4.1 Obtaining historical data Testing SSMM required selecting data from historical projects of TICDES®. It was possible to obtain data from one software project that failed in the external development delegation. The project PV0K_EXT1 was selected because it conserved all estimations and development data just before it was canceled. TICDES® does not have a formal process established to acquire external products or services, so our validation was focused on historical data. According to this, the supplier organization used a group of practitioners with university career formation to develop the required software products. A project manager and a four-member team were assigned to develop the project PV0K_EXT1. We discarded the "distance" factor as a cause of failure because both enterprises are located in the same city. Given the social and cultural factor of the development environment, we decided to use four students from last year as the development team. These students have the same capabilities and knowledge as the original development team. We played the role of project manager (supplier) and TICDES® used the same project manager as in the original project (client). We satisfied the infrastructure requirement and assigned one PC per student; a server was used to set the SMMM assets and templates; and TICDES® used Internet connection to control the subcontracted project. Table 3 (columns 1, 2 and 3) shows that TICDES®' historical data reflected the same problems determined in the previous work: inability to manage the subcontracted project. 4.2 Establishing the evaluation objectives TICDES®' historical data enabled us to identify four specific issues: Lack of planning of subcontracted project; deficient monitoring of subcontracted project; nonexistence of SLA by each subcontracted project; poor quality in final product, if the project can be closed. All these issues were coherent with the obtained results resumed in [11] with the application of a twophase questionnaire. We launched a pilot project supported by SSMM called AP_PV0K (identical to PV0K_EXT1) and the preliminary results are showed in the following section. 4.3 Results The pilot project AP_PV0K was implemented following our SSMM model to manage the softwaresubcontracting process. The student supplier development team followed the instructions of the TICDES® project manager and reported the project status using the SSMM assets.
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Objective 1: Establish agile project planning in subcontracted projects. SSMM introduced the Service Model to establish the project plan and IT plan. Table 3 (column 4 and rows 1, 2, 3, 5) depicts that the responsibilities matrix included in the Service Model considerably reduced the time spent in assigning roles and tasks for the project, and TICDES® was able to estimate the project risks with more accuracy. Objective 2: Improve the monitoring process in subcontracted projects. The contract asset of SSMM identified the inconsistencies between TICDES® and its original supplier, which may have resulted in the project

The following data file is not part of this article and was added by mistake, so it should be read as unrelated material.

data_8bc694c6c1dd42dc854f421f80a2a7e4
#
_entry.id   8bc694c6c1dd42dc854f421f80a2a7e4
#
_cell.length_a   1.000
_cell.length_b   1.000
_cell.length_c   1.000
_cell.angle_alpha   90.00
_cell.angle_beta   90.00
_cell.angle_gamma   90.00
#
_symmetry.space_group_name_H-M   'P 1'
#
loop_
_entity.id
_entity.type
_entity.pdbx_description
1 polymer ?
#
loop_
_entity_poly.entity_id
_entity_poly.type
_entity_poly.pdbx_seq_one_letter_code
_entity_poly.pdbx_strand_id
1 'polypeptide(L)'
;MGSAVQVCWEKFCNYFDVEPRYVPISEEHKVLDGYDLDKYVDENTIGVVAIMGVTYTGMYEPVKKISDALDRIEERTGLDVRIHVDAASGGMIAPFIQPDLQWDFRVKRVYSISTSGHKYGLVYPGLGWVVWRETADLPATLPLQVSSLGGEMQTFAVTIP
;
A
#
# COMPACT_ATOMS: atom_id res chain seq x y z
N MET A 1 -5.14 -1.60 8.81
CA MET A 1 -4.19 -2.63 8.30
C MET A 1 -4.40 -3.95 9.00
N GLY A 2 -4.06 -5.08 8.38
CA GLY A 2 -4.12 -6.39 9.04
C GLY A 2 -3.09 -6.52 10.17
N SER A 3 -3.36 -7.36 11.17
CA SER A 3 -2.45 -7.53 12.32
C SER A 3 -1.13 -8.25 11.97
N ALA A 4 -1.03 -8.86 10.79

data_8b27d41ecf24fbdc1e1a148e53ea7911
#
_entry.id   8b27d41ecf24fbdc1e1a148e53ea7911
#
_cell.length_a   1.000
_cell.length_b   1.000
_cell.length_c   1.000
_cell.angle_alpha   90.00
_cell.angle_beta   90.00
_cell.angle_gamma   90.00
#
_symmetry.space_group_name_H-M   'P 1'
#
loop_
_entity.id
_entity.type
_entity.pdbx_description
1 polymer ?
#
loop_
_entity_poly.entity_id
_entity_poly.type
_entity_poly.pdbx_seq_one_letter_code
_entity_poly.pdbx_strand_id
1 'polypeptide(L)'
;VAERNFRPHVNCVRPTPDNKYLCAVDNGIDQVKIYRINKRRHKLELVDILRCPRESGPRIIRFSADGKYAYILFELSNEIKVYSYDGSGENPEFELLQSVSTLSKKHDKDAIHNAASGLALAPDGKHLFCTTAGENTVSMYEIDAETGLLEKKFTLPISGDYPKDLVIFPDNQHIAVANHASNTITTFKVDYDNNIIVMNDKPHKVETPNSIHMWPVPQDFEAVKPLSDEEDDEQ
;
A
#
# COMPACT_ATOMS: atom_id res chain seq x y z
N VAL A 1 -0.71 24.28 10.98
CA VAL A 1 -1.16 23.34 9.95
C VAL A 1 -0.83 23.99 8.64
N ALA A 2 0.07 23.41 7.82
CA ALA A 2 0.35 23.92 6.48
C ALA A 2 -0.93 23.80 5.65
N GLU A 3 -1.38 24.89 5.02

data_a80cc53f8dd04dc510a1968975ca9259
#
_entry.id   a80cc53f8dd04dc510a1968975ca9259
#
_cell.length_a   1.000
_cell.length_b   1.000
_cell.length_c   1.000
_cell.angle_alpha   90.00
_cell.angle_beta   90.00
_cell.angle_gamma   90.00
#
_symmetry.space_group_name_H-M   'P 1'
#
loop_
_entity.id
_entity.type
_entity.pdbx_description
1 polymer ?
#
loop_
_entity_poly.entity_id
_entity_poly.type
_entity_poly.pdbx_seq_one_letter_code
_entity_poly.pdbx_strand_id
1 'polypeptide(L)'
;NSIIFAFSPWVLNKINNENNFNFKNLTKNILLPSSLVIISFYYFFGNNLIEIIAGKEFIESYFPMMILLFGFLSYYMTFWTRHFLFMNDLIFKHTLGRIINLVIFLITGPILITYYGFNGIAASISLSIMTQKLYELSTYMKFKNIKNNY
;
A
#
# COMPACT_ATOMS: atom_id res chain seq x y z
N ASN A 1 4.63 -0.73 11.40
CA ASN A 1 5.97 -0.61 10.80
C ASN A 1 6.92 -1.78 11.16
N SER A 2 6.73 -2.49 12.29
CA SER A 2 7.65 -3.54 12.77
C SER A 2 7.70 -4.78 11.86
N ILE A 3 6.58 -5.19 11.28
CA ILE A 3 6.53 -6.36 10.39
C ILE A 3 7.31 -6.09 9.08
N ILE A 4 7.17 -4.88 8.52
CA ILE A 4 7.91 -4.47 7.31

failure after 10 months. The Service Model established monitoring meetings and used the SSMM templates to understand the agreements; the work was assigned between a Monitoring Committee and Maintenance Committee; and the criteria to establish monitoring milestones were established. The indicator of "Minutes of performed meetings" in Table 3 (column 4 and rows 4, 6, 7, 8) was incremented because SSMM established and maintained an Acceptation Criteria Plan, Final Acceptation Plan and Project Delivery Plan that TICDES® had never considered as formal documents.
Table 3 Phases and generic objectives of SSMM
Objective Project planning (days) Staff distribution Role assignation Milestones reached (at first stage of project) Predicted risks Minutes of performed meetings Redacted agreements Modified documents (configuration management) SLA penalization % of injected defects Incidences in product quality Metrics for SLA
Estimated value TICDES® 180 4 <1% of total time >30%
Real value (at
Value obtained with
project cancellation) SSMM
300
160
7
4
> 5% of total time
<0.25 of total time
<10%
32%
5
15
7
7 (one by life cycle phase) 2
10
7 (one by life cycle phase) 1 (development
9
contract)
None
All TICDES®
0
documentation was
modified (project
plan, roles, cost
estimations, etc.)
None
There is no SLA
3%
established
< 5%
> 15%
<1%
< 2% in relation to defects Never used
1%
5 (all related to usability) None
24
Objective 3: Establish SLA to manage the subcontracting process. The Metrics and SLA asset of SSMM established 24 metrics to manage the service level of products subcontracted by TICDES®. This activity increased the rate of confidence in the supplier work because it was constantly monitored, and TICDES® obtained what it really wanted. Using SSMM, a penalization percentage of 3% over total number of incidences was reflected in Table 3 (column 4 and rows 9, 12).
We decide to show this penalization because the development team did not attend two of the monitoring meetings programmed by TICDES®. Objective 4: Establish and maintain the desired quality of product. TICDES® used to apply two metrics to control the external products' quality: percentage of injected defects and the number of incidences in the final product. The person responsible for ensuring that